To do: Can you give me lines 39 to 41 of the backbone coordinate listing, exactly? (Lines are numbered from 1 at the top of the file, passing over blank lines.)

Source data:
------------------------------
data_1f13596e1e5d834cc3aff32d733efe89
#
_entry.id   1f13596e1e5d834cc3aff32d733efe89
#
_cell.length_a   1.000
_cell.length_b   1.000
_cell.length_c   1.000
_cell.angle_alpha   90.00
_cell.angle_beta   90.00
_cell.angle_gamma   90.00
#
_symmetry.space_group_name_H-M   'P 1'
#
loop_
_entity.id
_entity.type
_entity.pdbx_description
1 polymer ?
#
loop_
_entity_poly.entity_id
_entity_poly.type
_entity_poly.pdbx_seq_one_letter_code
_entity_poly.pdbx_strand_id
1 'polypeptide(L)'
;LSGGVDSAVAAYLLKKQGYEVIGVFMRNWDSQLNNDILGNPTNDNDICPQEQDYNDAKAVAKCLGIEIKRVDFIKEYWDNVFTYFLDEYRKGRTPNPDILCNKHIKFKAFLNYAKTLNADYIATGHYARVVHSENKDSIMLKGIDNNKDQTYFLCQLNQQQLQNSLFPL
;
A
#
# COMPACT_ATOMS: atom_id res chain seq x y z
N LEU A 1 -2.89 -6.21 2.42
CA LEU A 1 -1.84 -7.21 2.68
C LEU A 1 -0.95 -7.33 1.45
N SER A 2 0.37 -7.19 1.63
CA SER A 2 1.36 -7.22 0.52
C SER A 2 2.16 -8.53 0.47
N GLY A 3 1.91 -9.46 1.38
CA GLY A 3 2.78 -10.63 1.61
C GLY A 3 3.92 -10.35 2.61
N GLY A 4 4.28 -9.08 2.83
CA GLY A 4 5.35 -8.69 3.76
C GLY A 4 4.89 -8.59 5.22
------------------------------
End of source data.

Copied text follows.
C GLY A 3 3.92 -10.35 2.61
N GLY A 4 4.28 -9.08 2.83
CA GLY A 4 5.35 -8.69 3.76